mad

Unit tests are uselesss if they are not launched often, automatically and do some noise when crashing !

Hudson, Jenkins or Whatever

Rule N° 1 : You need a system to launch your tests automatically.

Whatever the system you use.  If you have a simple look at what Google tells you about continuous integration you’ll understand the importance of it. Even with “legacy” projects you can use Jenkins. So I won’t elaborate on it here. But be sure this not a gimmicky trend : this is how you do software quality nowadays.

In effect : what’s the point of having unit tests if nobody launches them ?

Our integration server runs on a spare machine in the center of the open space. Easy to administrate.

You Never Know When It Will Break

Rule N° 2 : You need a system to launch your tests often.

Again : what’s the point of having automatic testing if it occurs once in a week ? Or even once in a day ?

We configured our Hudson/Jenkins system to run tests every two minutes if code has been committed.

Excellent !

Rule N°3 : When it crashes it must crash loudly.

Everybody owns the code. Because code is not just for geeks, it’s your product. So even if you’r not a programmer, you must know when you product is broken.

In our system when a single tests fails a sound is loudly emitted on the host machine in the center of the office. This sound is disturbing. Because we work in an airline we use alert cockpit sounds.

When the tests are up again : a big bright “Excellent” rises from the speaker to let everyone know it’s fine now. Sometimes we feel like we want to repair thinks just to hear this sound.

An Example : The Day I Nearly Exploded

One day I was working on an important subject. I needed peace of mind and calm. It’s rare to have it in an openspace.

But it became worst when every 2 minutes our tests failed on the integration host.

I didn’t want to check it immediately, I needed to concentrate. But it was bothering me. So I put my headphones on.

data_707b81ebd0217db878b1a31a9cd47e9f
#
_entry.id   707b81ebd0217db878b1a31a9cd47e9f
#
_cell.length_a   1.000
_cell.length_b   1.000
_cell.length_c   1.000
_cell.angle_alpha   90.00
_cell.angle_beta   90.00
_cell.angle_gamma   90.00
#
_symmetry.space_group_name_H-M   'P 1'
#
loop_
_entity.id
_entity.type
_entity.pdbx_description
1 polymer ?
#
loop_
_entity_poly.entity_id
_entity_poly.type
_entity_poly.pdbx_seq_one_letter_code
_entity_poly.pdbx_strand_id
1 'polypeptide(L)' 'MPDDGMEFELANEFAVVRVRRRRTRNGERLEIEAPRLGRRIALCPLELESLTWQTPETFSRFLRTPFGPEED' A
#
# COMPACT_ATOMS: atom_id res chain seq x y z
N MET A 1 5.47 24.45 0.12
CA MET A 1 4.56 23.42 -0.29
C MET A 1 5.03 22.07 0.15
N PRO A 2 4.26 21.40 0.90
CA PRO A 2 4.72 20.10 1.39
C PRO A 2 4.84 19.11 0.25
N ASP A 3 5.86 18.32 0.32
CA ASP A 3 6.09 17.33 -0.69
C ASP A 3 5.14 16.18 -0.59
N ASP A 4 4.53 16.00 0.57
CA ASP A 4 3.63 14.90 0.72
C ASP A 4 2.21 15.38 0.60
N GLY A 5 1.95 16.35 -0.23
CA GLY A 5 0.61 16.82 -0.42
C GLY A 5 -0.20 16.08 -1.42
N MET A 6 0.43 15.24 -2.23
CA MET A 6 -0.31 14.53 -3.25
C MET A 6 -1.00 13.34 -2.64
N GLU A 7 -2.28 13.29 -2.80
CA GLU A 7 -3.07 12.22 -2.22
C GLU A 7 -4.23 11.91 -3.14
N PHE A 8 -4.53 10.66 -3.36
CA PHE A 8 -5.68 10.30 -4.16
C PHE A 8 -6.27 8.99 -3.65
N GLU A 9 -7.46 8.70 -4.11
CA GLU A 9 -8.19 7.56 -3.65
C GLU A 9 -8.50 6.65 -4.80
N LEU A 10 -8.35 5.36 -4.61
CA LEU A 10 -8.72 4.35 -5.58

I didn’t hear it. But it was in me : something is broken.

After 5 hours of this, I finally checked the name of the person who broke the tests, then called him. It was repaired in 2 minutes.  And our big “Excellent” rang in the space. What a relief !

TODO

  • First : do you have an integration workflow ?
  • Second : is it automatic ? Really automatic ?
  • Third : does it run loud automatic frequent unit tests ?
If you answered “no” to one of this questions : go find your team  and ask them to install it NOW.
When a new project starts be sure to allocate a few days to setup your automatic integration process.

For the developers out there

What is your attitude towards failing tests ? Do you correct it ? Find the responsible ? Or just wait for someone else to correct ?

Be Sociable, Share!

3 Responses to “Test Culture Episode 5 : “Hudson. We Got A Problem””

  1. [...] the essential nature of unit tests : brake when something is wrong (remember last episode [...]

  2. Why did you have to call the person who broke the build?

  3. The integration machine is not authorized to be accessed from outside. But we work with external contractor. People in this team don’t have access to our Hudson. That’s the fallback of being a pioneer team in the continuous integration in our company : not support, no network, no backup.

Leave a Reply

Seo PackagesWhat is seoseo tips